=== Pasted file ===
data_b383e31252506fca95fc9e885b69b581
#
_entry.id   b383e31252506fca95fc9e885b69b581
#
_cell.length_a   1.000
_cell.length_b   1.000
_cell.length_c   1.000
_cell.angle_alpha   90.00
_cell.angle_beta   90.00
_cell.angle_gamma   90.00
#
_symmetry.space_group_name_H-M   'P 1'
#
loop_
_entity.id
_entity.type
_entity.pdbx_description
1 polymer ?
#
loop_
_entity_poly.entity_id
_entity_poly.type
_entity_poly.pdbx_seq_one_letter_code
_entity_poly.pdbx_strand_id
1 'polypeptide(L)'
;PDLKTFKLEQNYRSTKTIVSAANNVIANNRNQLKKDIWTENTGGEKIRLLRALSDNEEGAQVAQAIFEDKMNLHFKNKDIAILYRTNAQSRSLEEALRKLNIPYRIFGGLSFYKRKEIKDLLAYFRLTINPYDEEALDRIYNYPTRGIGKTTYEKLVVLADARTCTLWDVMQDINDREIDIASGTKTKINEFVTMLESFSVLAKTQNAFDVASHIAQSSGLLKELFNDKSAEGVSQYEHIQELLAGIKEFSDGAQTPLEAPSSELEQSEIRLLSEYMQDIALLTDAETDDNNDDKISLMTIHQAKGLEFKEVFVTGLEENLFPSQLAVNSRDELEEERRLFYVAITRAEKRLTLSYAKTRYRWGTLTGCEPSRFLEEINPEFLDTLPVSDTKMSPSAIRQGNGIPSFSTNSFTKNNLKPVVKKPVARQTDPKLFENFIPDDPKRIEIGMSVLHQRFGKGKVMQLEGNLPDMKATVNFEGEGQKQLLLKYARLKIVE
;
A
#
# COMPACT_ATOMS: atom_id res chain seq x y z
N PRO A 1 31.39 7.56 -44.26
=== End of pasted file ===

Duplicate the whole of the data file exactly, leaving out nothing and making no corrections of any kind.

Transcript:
data_b383e31252506fca95fc9e885b69b581
#
_entry.id   b383e31252506fca95fc9e885b69b581
#
_cell.length_a   1.000
_cell.length_b   1.000
_cell.length_c   1.000
_cell.angle_alpha   90.00
_cell.angle_beta   90.00
_cell.angle_gamma   90.00
#
_symmetry.space_group_name_H-M   'P 1'
#
loop_
_entity.id
_entity.type
_entity.pdbx_description
1 polymer ?
#
loop_
_entity_poly.entity_id
_entity_poly.type
_entity_poly.pdbx_seq_one_letter_code
_entity_poly.pdbx_strand_id
1 'polypeptide(L)'
;PDLKTFKLEQNYRSTKTIVSAANNVIANNRNQLKKDIWTENTGGEKIRLLRALSDNEEGAQVAQAIFEDKMNLHFKNKDIAILYRTNAQSRSLEEALRKLNIPYRIFGGLSFYKRKEIKDLLAYFRLTINPYDEEALDRIYNYPTRGIGKTTYEKLVVLADARTCTLWDVMQDINDREIDIASGTKTKINEFVTMLESFSVLAKTQNAFDVASHIAQSSGLLKELFNDKSAEGVSQYEHIQELLAGIKEFSDGAQTPLEAPSSELEQSEIRLLSEYMQDIALLTDAETDDNNDDKISLMTIHQAKGLEFKEVFVTGLEENLFPSQLAVNSRDELEEERRLFYVAITRAEKRLTLSYAKTRYRWGTLTGCEPSRFLEEINPEFLDTLPVSDTKMSPSAIRQGNGIPSFSTNSFTKNNLKPVVKKPVARQTDPKLFENFIPDDPKRIEIGMSVLHQRFGKGKVMQLEGNLPDMKATVNFEGEGQKQLLLKYARLKIVE
;
A
#
# COMPACT_ATOMS: atom_id res chain seq x y z
N PRO A 1 31.39 7.56 -44.26